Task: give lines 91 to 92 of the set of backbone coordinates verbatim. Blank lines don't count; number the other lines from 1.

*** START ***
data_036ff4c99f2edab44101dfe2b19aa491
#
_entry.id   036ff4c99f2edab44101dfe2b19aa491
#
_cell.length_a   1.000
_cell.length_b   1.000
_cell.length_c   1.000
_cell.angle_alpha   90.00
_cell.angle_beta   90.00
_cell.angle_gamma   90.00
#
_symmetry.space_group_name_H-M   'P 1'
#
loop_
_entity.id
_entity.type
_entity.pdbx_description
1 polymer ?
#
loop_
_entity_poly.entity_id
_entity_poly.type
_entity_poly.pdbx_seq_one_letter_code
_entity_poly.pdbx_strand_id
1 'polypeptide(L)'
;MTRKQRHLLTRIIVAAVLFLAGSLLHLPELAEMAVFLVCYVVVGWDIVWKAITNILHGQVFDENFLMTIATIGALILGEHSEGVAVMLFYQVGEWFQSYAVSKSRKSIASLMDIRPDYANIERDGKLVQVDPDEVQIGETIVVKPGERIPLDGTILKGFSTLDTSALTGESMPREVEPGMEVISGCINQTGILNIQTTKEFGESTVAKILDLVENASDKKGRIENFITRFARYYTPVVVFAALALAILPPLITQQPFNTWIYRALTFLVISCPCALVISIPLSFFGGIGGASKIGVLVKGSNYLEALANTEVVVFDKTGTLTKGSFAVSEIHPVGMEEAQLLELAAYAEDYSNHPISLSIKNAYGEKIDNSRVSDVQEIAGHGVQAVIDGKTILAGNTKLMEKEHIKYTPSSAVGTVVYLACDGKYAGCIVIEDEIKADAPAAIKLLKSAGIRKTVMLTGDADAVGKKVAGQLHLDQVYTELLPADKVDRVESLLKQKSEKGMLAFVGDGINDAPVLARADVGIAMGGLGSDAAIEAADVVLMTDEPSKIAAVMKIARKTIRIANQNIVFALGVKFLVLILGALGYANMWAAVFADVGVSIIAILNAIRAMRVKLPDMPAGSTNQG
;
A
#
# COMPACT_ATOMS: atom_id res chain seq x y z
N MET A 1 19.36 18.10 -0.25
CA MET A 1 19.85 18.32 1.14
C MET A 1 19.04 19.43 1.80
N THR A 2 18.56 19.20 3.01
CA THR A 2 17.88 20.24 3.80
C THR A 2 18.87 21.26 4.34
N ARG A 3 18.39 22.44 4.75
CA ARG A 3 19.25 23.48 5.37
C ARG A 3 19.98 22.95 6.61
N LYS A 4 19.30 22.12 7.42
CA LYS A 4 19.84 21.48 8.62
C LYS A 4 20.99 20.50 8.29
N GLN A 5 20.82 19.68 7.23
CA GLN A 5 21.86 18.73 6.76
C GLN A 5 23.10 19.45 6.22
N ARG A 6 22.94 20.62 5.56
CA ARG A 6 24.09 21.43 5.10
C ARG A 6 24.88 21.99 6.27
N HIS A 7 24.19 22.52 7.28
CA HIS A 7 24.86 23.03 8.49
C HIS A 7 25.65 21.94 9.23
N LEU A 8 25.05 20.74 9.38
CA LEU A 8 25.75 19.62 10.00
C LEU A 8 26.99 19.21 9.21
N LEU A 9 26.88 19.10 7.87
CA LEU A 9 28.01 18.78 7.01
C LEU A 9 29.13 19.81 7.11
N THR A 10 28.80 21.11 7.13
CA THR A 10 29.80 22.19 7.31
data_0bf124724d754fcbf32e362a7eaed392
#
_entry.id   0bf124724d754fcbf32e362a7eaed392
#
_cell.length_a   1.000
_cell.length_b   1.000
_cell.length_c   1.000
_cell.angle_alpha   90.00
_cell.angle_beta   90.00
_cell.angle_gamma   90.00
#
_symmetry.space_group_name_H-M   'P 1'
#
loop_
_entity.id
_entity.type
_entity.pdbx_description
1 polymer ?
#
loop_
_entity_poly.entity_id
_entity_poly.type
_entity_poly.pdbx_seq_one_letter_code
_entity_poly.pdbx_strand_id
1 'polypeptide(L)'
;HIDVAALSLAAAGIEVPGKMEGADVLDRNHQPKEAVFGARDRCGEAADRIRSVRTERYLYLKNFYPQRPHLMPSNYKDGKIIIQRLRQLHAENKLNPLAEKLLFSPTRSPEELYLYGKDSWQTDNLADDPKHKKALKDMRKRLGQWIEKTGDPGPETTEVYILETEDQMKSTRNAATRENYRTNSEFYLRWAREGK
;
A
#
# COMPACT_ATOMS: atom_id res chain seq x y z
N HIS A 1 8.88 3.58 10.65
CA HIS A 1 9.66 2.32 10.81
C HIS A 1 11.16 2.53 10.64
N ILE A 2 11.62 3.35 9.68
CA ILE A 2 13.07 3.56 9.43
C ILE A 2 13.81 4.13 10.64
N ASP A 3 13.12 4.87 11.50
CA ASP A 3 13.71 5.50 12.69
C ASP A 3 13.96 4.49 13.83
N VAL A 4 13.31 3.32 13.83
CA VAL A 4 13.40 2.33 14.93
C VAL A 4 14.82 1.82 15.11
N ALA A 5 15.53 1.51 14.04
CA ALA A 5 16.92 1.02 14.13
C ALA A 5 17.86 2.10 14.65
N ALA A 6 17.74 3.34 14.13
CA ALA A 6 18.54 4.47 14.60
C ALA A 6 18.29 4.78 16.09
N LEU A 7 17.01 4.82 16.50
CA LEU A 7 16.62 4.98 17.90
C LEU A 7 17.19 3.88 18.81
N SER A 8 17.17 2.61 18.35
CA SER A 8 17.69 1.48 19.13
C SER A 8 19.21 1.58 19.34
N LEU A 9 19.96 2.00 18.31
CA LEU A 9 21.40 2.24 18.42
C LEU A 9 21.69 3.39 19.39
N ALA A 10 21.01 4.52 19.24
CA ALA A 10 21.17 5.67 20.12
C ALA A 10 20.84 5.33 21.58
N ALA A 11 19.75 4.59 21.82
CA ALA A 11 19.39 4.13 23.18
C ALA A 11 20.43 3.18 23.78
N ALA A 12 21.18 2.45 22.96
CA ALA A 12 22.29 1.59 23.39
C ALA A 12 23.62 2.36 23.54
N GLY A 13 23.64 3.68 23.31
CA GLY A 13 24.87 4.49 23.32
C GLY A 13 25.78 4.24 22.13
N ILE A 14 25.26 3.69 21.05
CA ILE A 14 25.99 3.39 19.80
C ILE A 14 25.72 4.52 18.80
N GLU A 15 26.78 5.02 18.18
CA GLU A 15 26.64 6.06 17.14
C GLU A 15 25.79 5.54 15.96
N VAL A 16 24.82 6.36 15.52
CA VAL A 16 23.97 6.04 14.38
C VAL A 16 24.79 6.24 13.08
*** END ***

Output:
CA HIS A 1 9.66 2.32 10.81
C HIS A 1 11.16 2.53 10.64